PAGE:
For a more didactic read, somewhere in between academia and train-read-status, is ‘Writing for Museums’ by Margot Wallace. The breakdown into uses of museum writing (i.e. anything from labels to blogs) and discussing the correct and appropriate styles is a useful way to assist emerging museum professionals.
As a bit of an old-school text, I bought a second hand copy of ‘The New Museology’ by Peter Vergo while I was studying for my MA, just to see what all the fuss was about. Of course, parts of it are wholly out-dated, the principle values throughout really resonate with me. And that retro cover, iconic.
Now onto the fun ones. One of my most treasured books is ‘The Secret Museum’ by Molly Oldfield, I stumbled upon it in an Ofxam at an absolute steal for £6.99 – and I’m now horrified that anyone could ever give it away to a charity shop. It’s certainly the most beautiful in this list, the typography and marrying of images and text is stunning, the book almost feels like an art piece in itself.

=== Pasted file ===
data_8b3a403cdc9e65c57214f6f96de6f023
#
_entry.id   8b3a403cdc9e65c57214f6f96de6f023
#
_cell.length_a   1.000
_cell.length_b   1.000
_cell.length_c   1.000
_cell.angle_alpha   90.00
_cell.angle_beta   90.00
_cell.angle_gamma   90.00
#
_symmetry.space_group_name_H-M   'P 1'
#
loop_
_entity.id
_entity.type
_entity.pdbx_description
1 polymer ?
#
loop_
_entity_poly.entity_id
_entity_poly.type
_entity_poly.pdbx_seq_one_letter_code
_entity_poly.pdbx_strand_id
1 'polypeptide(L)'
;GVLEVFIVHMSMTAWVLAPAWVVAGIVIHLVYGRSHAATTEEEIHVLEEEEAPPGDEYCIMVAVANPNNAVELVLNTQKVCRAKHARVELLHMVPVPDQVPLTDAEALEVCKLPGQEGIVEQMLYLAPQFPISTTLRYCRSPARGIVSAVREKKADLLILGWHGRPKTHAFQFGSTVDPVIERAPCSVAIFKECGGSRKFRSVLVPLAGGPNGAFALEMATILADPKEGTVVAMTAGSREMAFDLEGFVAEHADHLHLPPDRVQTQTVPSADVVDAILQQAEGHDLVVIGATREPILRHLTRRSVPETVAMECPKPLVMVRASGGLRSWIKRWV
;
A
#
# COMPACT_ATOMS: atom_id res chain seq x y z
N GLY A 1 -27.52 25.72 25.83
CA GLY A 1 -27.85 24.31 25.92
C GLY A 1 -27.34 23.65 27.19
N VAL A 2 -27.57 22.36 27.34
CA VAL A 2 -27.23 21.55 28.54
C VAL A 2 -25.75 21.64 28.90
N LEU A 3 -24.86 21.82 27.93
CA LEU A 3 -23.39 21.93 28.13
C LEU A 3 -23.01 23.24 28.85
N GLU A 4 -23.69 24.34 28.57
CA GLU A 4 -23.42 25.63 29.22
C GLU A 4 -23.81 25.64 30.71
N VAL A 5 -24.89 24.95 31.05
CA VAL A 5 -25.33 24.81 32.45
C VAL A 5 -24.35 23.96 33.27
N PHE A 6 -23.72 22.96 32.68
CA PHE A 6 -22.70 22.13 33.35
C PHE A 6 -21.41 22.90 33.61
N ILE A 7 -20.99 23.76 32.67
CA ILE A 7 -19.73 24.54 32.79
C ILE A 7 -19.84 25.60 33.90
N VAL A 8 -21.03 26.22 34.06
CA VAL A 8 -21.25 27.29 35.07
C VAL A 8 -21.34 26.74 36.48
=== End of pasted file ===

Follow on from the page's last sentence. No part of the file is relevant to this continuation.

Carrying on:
The most recent addition to my favourites is ‘Curiosities from the Cabinet’ by Rebecca Reynolds, it’s still on my to be read pile, but I can tell just from flicking through that I’m going to love every page – and that cover, you can judge a book by it, I don’t care what they say. To end on an obvious one, ‘A History of the World in 100 Objects’, are you really a museum fan if you don’t own this one? I have it in paperback, Kindle, and have listened to the podcast – obvs.